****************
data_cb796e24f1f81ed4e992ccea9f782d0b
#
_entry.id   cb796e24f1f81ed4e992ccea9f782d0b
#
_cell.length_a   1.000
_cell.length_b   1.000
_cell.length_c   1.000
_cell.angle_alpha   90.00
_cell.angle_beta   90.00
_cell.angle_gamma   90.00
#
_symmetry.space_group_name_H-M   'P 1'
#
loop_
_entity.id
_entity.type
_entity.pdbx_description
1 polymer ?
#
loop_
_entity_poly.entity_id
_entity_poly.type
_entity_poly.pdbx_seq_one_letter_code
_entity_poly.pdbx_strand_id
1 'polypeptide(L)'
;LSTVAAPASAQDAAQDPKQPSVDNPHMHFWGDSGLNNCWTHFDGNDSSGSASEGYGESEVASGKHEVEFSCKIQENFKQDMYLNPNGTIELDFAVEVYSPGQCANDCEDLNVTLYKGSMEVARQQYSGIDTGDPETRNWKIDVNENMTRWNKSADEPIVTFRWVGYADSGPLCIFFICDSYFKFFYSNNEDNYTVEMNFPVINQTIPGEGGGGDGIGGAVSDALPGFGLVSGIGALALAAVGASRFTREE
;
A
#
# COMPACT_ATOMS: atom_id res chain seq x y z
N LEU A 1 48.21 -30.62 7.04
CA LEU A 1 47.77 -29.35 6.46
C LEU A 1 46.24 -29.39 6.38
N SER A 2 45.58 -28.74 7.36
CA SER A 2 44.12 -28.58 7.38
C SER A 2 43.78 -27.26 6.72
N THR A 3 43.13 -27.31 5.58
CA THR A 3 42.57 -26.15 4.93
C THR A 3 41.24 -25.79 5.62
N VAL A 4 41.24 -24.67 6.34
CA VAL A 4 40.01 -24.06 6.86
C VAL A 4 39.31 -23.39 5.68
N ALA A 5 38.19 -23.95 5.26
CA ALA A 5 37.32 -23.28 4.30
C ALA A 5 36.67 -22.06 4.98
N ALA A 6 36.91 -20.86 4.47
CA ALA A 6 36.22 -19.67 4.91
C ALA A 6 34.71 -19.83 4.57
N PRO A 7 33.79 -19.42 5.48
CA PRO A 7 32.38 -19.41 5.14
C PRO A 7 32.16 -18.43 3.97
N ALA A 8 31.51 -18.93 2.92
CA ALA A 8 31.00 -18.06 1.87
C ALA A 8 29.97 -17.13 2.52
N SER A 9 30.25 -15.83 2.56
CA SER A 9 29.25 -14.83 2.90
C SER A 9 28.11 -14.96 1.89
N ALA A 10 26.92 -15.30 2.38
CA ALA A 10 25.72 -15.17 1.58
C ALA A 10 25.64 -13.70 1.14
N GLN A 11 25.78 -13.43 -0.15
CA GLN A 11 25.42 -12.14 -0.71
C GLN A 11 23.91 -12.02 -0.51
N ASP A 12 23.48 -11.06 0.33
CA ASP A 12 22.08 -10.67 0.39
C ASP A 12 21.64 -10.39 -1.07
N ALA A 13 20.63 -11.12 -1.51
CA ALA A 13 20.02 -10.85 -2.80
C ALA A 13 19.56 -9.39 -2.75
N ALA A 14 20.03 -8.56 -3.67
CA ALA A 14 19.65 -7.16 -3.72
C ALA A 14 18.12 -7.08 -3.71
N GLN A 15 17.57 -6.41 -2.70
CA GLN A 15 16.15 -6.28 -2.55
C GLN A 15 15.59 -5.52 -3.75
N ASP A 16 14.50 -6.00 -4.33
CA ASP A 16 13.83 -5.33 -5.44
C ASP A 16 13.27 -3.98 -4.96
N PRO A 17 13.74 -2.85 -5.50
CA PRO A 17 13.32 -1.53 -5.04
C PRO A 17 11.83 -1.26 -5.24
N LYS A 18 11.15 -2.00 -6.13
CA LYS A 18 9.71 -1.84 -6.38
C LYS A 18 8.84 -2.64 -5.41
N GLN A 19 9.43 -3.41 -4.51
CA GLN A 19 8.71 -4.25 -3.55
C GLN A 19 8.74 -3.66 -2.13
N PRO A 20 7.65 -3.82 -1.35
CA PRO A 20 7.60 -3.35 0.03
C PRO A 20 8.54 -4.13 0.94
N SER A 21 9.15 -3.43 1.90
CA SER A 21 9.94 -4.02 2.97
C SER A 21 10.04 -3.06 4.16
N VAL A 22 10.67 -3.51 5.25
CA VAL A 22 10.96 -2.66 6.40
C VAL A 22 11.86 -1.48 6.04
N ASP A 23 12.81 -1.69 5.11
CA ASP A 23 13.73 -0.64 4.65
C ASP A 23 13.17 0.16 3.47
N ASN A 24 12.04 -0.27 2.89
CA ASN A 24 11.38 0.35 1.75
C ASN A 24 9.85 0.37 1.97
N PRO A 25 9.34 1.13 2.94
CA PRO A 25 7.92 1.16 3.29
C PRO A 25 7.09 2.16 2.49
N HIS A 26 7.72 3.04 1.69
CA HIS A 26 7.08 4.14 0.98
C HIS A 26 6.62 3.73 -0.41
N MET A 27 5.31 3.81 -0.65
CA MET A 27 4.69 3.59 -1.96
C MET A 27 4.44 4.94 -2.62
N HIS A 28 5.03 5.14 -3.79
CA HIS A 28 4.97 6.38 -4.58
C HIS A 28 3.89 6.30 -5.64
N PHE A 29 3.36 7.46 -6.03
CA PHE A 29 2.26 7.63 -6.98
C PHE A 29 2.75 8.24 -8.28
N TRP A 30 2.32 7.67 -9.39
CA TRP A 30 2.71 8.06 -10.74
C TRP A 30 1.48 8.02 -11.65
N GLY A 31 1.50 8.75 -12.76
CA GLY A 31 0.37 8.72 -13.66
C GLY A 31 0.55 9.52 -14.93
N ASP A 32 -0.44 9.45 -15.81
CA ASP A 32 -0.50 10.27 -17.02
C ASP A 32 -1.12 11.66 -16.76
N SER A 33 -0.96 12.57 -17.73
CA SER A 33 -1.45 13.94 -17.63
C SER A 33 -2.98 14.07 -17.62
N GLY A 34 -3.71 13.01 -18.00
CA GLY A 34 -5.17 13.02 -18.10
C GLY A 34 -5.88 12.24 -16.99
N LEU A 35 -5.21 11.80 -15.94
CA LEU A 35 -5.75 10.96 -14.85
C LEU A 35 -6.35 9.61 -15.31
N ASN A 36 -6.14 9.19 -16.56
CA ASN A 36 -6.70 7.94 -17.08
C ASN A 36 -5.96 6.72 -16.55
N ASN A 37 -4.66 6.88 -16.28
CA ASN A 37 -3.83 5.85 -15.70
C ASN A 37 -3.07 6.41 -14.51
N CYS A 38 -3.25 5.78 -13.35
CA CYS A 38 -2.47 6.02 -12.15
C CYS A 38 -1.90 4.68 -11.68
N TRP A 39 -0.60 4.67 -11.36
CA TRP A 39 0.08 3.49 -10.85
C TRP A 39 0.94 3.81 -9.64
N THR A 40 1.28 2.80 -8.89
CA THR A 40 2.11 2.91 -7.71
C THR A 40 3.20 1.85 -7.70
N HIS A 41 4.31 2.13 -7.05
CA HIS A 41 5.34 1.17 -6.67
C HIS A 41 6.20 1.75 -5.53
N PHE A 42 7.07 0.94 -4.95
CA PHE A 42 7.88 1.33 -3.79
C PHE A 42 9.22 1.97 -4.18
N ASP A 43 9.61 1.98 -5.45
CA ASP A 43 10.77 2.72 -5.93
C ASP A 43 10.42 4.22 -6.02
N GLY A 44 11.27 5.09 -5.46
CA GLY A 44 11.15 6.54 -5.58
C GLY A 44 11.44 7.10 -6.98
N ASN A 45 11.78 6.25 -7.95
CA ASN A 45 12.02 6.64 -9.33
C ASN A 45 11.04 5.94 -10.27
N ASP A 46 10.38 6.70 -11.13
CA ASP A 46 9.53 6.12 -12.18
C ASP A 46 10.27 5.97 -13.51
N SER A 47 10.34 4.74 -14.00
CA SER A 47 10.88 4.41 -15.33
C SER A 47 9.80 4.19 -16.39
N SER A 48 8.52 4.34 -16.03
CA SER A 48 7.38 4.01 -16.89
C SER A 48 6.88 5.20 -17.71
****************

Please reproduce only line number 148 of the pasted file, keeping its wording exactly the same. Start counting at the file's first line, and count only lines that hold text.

N THR A 40 1.28 2.80 -8.89